New Data Unveils Realities of Generative AI Adoption in the Enterprise
Large language and image AI models, also referred to as generative artificial intelligence (GenAI), have been the big story of 2023. It has opened a new set of opportunities for professionals and businesses. While most businesses acknowledge the potential for GenAI, however, there are also some concerns about its use. In enterprises, we’ve seen a wide range of opinions about GenAI, ranging from wholesale adoption to severely restricted or even forbidden use.
O’Reilly, the premier source for insight-driven learning in technology and business, recently conducted a study of more than 2,800 technology professionals from various industries around the globe to uncover the realities of GenAI use for enterprises. The findings of the report reveal the rapid rise of GenAI, bottlenecks to AI adoption, and the skills needed to move forward with these technologies.
According to Mary Treseler, chief content officer at O’Reilly, GenAI offers a lot of opportunities for enterprises however “Without the proper talent in place to manage it, this rapidly evolving technology can quickly outpace enterprise resources. As this groundbreaking report unveils, we are far from reaching the peak of what generative AI can achieve, and organizations still have time to invest in the critical skills development required to be at the forefront of the AI revolution.”
One of the key findings of the report is that GenAI has seen rapid adoption, more than any other technology in recent times. Two-thirds (67 percent) of companies are currently using GenAI and over a third (38 percent) have been working with AI for less than a year. This is contrary to Gartner, who reported that AI is close to reaching the peak of its inflated expectations. The result of the O’Reilly report indicates there is plenty more headroom.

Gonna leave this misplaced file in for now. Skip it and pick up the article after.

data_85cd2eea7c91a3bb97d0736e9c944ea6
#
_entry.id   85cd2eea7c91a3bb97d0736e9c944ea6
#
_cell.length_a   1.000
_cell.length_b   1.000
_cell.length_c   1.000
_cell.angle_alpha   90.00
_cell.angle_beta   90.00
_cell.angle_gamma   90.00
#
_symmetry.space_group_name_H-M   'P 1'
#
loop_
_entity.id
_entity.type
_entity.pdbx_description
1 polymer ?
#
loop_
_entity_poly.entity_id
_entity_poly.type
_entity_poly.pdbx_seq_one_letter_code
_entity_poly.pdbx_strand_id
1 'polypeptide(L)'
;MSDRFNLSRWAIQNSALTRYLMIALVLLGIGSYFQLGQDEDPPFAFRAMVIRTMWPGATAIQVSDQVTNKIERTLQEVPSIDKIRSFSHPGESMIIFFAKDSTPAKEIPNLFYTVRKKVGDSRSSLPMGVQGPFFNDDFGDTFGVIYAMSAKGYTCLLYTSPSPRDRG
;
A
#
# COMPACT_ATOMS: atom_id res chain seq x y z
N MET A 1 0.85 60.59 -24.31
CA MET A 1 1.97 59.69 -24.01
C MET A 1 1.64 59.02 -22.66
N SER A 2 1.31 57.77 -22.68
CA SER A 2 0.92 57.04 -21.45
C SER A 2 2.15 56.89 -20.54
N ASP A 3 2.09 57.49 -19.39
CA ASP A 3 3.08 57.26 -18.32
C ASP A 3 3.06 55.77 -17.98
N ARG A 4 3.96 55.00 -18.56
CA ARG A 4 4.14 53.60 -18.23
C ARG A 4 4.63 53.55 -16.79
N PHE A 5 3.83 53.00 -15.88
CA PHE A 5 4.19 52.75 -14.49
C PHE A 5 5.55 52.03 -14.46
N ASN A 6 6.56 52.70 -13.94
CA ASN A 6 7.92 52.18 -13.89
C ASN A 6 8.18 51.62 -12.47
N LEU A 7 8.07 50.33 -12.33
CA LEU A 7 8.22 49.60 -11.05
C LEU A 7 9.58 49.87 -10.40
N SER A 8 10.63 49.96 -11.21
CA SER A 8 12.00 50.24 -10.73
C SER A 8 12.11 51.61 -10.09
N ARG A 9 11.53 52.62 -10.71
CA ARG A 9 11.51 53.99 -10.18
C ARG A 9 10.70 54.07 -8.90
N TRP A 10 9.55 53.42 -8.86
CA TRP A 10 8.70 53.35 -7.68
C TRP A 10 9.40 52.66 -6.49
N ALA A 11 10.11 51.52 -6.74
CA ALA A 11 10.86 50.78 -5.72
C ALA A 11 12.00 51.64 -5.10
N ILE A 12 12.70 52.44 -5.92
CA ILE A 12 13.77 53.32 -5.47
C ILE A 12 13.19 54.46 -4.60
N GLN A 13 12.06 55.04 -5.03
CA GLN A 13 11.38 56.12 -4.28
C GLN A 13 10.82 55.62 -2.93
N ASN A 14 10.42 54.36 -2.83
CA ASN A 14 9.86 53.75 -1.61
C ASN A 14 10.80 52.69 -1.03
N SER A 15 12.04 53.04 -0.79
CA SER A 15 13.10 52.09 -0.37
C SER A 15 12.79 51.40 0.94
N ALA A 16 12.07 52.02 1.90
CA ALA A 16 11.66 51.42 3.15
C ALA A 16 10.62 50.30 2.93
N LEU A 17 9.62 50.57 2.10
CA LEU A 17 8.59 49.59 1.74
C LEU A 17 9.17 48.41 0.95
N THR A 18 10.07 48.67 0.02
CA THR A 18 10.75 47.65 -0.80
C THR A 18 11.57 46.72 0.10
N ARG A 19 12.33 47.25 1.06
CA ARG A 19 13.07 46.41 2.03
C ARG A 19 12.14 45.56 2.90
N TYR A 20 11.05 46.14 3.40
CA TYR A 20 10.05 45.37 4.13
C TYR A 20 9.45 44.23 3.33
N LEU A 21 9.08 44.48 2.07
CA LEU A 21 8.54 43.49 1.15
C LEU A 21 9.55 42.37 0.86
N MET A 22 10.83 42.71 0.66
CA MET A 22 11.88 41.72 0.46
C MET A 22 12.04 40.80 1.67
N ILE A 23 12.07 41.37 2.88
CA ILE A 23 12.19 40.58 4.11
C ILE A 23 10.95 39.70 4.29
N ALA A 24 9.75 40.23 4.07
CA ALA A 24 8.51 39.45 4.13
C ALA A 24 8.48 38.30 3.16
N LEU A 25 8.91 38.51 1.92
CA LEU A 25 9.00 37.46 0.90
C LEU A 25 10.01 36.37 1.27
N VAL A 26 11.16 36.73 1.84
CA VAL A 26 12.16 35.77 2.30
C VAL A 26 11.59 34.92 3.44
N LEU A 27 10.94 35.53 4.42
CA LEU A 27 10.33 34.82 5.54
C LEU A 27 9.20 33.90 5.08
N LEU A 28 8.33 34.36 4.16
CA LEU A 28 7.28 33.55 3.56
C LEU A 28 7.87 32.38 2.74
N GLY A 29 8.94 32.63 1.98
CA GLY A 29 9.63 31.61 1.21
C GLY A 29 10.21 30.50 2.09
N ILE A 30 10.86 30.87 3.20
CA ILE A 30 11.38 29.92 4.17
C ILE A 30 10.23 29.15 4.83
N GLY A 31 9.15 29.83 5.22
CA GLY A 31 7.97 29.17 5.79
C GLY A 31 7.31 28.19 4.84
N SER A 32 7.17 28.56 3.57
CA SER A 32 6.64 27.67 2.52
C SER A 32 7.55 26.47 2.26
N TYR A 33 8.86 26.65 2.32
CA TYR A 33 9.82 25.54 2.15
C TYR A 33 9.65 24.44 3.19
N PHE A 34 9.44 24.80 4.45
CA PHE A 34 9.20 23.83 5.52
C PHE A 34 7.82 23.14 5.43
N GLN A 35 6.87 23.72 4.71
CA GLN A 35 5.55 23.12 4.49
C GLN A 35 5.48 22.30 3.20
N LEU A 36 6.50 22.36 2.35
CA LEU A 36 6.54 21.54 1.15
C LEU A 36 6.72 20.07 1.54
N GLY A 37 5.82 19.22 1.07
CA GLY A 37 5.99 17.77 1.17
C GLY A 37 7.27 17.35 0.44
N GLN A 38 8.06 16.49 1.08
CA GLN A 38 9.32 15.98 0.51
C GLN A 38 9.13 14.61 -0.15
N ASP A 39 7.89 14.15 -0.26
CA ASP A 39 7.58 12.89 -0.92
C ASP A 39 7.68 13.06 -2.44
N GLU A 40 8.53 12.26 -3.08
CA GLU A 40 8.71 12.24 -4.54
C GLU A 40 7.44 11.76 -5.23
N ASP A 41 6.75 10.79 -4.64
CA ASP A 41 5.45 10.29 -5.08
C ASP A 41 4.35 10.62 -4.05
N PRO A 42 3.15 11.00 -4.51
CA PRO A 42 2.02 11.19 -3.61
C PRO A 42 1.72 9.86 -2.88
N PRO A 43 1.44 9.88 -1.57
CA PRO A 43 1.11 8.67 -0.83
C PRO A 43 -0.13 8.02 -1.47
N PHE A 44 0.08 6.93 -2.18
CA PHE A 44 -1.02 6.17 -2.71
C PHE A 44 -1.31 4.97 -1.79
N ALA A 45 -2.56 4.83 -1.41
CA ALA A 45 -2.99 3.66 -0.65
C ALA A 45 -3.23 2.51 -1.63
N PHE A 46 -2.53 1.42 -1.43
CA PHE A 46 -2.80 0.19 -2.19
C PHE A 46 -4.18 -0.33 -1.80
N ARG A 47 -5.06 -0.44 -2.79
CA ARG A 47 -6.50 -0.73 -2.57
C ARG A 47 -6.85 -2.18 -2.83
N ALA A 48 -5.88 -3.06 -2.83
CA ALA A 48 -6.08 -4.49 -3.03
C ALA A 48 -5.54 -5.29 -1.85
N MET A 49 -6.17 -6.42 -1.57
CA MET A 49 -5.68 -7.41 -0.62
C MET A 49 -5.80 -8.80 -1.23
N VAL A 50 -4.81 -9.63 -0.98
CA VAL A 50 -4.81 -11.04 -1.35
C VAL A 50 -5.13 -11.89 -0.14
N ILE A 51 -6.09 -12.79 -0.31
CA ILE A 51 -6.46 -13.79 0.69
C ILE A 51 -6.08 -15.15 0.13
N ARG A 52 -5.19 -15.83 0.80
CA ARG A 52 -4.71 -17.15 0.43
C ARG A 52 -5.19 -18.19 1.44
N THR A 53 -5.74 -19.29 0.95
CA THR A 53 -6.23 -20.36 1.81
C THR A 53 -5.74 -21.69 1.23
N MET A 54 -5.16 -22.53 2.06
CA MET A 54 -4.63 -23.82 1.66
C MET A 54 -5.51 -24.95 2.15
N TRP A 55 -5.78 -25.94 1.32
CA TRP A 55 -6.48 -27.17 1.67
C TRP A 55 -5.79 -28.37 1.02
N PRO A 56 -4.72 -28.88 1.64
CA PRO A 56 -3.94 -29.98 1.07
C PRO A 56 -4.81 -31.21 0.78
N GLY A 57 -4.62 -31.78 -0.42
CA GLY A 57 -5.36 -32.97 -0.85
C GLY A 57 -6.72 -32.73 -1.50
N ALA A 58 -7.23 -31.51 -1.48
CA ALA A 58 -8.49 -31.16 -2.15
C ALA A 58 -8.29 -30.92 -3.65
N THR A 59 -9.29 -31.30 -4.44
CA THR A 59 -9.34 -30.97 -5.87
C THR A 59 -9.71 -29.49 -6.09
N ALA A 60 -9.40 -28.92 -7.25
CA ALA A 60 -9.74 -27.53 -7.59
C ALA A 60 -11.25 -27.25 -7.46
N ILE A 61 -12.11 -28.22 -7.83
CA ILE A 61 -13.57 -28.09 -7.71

The O’Reilly report shows that 54 percent of AI users believe that AI tools will lead to better productivity, but only 4 percent believe that it would result in lower head counts. The most commonly used applications for AI include programming (77 percent), data analysis (70 percent), and customer-facing applications (70 percent).
The increased GenAI adoption has enabled enterprises to train models more easily and deploy more complex applications on those models. Even with the rapid adoption, many enterprises are still in the early stages with 18 percent of respondents reporting having applications in production.
While 23 percent of respondents are using one of the GPT models, enterprises are also building on top of open-source models. This indicates an active and vital world beyond GPT.
Enterprises are facing multiple bottlenecks that are restricting faster adoption. Chief constraints are the challenges in identifying appropriate use cases (53 percent), followed by legal issues, risk, and compliance (38 percent).
While the accelerated adoption of GenAI has created a demand for technology workers, a significant skill gap remains. The most needed skills include AI programming (66 percent), data analysis (59 percent), and AI/ML operations (54 percent). Unexpected outcomes, security, safety, fairness and bias, and privacy are the biggest risks for which adopters are testing.
“The adoption of generative AI is certainly explosive, but if we ignore the risks and hazards of hasty adoption, it is certainly possible we can slide into another AI winter,” said Mike Loukides, vice president of content strategy at O’Reilly and author of the report. “By taking a pragmatic approach versus rushing into production, investing in training and resources, and thinking creatively about how to put AI to work, enterprises have an enormous opportunity in front of them. As the report concludes, ‘AI won’t replace humans, but companies that take advantage of AI will replace companies that don’t.”
The O’Reilly report is further proof that enterprises are optimistic about GenAI’s future. However, there are some concerns related to security, bias, correctness, and fairness. Some early adopters who ignore these risks are likely to suffer consequences. To close the AI skills gap, companies will have to invest heavily in training for both software developers and AI users. White AI won’t be replacing humans anytime soon, those who can integrate AI into their work will benefit the most.